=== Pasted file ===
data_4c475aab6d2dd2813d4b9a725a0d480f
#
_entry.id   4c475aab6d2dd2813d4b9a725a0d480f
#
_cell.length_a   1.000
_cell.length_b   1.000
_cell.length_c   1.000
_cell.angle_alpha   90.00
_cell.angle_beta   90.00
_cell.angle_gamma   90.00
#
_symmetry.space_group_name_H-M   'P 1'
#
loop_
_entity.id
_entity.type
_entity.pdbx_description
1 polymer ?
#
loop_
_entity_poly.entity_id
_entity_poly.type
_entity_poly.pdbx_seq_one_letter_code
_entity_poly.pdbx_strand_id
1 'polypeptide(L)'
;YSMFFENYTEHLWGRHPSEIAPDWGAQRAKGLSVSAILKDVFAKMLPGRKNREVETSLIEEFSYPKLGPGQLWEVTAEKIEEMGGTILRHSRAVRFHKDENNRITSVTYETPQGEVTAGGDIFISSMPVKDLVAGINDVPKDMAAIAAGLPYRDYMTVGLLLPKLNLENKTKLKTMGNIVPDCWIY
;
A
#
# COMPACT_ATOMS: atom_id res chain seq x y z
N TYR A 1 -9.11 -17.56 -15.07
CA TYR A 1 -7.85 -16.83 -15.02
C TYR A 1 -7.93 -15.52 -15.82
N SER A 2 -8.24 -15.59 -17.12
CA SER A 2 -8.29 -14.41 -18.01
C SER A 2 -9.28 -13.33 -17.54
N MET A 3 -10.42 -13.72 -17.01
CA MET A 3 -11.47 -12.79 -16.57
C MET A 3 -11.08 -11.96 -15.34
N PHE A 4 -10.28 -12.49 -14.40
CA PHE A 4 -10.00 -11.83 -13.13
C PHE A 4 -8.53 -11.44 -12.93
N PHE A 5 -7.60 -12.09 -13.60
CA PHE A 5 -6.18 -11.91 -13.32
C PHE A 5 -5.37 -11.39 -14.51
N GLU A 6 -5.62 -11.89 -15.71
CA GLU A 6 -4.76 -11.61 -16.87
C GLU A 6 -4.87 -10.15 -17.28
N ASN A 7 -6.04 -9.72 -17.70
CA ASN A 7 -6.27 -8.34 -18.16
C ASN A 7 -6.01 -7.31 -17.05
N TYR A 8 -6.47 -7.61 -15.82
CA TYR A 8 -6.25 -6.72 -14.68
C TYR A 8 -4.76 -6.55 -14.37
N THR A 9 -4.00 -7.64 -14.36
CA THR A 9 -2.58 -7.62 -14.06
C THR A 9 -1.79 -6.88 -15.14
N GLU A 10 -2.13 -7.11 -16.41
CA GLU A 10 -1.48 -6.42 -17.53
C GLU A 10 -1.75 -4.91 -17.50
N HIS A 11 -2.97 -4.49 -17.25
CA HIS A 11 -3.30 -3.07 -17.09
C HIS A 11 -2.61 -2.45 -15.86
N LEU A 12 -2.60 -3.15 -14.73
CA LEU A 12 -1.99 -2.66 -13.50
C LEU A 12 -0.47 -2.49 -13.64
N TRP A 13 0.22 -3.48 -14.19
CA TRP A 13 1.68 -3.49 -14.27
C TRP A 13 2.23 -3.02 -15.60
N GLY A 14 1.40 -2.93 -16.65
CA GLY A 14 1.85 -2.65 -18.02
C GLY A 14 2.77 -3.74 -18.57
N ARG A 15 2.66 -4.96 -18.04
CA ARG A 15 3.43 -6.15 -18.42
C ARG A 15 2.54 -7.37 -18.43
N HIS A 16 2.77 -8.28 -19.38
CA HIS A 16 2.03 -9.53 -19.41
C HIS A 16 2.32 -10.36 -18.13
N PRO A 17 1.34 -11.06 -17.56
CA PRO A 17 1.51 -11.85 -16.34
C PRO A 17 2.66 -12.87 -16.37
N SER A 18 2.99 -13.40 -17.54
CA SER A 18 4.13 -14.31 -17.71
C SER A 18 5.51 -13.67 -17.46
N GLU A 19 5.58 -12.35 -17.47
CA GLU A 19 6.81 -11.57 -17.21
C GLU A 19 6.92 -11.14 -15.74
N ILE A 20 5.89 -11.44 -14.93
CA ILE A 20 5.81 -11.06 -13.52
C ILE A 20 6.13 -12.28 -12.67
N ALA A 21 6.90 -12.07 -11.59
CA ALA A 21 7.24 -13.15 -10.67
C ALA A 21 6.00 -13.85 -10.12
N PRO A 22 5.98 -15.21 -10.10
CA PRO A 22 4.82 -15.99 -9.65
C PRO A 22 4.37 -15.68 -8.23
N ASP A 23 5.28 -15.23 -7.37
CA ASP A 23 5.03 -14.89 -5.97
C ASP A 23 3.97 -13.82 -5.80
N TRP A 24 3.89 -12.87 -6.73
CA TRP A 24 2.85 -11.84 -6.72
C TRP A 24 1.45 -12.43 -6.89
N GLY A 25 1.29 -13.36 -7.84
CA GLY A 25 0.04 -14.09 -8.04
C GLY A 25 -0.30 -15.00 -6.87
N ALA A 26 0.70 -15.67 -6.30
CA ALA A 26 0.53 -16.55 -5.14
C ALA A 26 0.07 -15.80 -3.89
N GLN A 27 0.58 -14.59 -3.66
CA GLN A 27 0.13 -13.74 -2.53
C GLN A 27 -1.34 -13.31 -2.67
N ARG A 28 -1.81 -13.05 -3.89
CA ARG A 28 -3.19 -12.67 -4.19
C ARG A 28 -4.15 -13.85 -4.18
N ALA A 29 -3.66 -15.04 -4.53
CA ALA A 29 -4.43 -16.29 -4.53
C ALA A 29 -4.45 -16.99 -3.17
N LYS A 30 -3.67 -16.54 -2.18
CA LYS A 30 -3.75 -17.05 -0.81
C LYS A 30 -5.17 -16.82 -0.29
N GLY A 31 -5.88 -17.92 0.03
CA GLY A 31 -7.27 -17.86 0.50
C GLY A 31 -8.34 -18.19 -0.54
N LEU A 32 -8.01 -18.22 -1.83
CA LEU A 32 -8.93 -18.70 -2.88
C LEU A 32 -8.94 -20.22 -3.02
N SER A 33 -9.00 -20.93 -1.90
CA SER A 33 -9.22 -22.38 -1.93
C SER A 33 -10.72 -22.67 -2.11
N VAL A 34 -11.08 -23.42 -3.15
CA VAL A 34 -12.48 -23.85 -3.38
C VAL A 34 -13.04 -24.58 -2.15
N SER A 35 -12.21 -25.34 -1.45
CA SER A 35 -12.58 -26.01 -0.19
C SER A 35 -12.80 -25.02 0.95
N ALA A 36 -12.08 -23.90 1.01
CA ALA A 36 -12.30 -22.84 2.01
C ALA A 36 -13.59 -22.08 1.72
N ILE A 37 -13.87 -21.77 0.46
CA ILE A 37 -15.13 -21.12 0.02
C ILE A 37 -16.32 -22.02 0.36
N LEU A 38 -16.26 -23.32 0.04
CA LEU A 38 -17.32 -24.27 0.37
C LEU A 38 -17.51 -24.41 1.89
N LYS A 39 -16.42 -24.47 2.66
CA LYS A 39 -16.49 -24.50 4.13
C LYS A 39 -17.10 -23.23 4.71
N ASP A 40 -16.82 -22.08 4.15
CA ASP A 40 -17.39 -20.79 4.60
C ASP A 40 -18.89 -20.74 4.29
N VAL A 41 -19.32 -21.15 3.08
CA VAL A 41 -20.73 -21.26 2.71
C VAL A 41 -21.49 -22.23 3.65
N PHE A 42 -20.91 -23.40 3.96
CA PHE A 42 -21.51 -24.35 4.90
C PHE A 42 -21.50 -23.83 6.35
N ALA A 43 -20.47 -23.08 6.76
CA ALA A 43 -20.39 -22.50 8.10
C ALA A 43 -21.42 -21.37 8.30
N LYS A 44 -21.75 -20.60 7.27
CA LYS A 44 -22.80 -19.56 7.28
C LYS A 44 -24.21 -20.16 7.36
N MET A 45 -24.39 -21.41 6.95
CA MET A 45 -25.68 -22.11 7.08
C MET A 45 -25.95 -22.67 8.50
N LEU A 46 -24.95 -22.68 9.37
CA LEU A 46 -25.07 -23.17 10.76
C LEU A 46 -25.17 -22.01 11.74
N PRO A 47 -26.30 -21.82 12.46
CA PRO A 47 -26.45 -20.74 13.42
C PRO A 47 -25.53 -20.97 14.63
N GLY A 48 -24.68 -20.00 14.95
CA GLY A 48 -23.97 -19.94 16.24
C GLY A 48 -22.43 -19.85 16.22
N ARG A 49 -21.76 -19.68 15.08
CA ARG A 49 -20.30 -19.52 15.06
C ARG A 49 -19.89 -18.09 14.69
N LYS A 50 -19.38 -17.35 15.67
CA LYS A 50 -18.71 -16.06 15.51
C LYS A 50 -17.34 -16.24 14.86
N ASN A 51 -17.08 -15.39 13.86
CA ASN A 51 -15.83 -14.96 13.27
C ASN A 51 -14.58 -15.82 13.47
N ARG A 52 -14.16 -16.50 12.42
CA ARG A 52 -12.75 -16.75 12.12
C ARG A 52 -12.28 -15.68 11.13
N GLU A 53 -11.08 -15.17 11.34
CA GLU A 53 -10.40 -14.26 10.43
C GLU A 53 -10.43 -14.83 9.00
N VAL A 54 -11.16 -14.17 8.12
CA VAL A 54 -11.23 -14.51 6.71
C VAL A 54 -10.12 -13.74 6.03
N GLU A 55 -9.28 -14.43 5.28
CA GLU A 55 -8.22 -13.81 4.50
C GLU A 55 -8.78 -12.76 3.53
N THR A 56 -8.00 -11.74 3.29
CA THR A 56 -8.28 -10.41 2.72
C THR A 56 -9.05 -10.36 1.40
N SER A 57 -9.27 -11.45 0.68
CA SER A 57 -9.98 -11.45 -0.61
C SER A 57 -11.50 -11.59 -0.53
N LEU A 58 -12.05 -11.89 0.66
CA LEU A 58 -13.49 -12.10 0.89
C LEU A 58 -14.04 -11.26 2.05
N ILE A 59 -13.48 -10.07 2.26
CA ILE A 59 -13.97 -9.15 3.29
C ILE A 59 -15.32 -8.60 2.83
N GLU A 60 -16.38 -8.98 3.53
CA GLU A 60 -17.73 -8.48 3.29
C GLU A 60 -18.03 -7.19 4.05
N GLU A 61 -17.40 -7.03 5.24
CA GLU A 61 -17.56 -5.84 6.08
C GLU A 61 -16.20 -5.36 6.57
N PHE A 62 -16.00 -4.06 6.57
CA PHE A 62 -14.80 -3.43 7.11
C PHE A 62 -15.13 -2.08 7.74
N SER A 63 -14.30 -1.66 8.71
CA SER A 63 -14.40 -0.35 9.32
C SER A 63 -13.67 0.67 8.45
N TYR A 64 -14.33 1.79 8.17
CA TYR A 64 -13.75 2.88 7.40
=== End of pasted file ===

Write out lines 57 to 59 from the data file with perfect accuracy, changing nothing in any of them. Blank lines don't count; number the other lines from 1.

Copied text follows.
C THR A 9 -1.79 -6.88 -15.14
N GLU A 10 -2.13 -7.11 -16.41
CA GLU A 10 -1.48 -6.42 -17.53